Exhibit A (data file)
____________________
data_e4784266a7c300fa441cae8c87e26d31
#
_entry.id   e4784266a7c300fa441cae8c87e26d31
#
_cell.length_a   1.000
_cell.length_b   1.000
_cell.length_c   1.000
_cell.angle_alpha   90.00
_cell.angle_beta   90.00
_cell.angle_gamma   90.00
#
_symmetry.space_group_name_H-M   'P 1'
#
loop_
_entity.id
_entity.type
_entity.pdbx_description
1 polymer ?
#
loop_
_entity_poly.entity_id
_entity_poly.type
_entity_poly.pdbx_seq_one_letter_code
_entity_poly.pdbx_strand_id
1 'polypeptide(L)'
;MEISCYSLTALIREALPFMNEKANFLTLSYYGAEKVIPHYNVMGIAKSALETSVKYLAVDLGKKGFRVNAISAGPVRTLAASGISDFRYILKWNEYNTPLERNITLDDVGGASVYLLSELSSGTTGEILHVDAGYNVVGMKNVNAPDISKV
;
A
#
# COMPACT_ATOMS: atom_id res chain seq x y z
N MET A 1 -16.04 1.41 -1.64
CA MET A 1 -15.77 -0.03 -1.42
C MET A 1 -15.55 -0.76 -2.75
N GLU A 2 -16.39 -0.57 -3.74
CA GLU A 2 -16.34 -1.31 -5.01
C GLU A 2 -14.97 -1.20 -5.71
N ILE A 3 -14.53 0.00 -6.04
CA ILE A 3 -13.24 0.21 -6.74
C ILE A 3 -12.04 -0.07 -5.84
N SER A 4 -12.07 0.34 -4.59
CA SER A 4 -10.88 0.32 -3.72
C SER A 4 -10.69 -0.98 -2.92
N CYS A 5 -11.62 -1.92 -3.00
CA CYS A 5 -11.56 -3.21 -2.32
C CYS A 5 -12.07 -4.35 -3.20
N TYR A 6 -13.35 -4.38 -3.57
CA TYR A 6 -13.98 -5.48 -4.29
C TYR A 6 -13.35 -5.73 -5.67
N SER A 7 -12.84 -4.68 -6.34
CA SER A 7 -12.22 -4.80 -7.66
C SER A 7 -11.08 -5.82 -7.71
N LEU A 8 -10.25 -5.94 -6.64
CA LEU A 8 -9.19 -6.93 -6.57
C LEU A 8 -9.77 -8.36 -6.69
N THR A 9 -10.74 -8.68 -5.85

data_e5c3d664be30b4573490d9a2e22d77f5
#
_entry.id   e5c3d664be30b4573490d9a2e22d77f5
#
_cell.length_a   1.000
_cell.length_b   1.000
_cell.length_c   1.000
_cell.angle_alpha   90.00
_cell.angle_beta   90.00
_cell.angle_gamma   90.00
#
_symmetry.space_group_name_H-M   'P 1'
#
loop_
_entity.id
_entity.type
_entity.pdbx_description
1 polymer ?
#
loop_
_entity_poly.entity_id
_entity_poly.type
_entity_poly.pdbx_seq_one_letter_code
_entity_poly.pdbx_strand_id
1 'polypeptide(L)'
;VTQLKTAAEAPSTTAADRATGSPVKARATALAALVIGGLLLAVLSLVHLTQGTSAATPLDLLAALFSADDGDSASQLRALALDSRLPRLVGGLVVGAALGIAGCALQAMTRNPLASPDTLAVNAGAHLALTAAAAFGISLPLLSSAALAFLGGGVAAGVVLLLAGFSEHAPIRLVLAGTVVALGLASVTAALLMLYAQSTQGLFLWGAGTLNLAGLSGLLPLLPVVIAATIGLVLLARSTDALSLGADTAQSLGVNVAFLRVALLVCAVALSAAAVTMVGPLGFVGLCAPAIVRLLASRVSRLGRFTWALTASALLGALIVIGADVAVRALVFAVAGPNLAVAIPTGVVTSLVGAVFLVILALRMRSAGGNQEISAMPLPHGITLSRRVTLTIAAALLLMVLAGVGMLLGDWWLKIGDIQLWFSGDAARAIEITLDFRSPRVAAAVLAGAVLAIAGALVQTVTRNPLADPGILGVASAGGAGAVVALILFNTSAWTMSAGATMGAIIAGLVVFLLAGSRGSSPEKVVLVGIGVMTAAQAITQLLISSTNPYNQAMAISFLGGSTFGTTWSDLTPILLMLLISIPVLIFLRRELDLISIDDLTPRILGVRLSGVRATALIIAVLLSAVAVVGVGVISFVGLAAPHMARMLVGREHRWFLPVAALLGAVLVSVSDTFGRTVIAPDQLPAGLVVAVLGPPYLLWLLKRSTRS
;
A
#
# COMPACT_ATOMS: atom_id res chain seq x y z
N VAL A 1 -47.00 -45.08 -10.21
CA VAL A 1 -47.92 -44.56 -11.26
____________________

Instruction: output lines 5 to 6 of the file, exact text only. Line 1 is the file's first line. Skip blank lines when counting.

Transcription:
_cell.length_a   1.000
_cell.length_b   1.000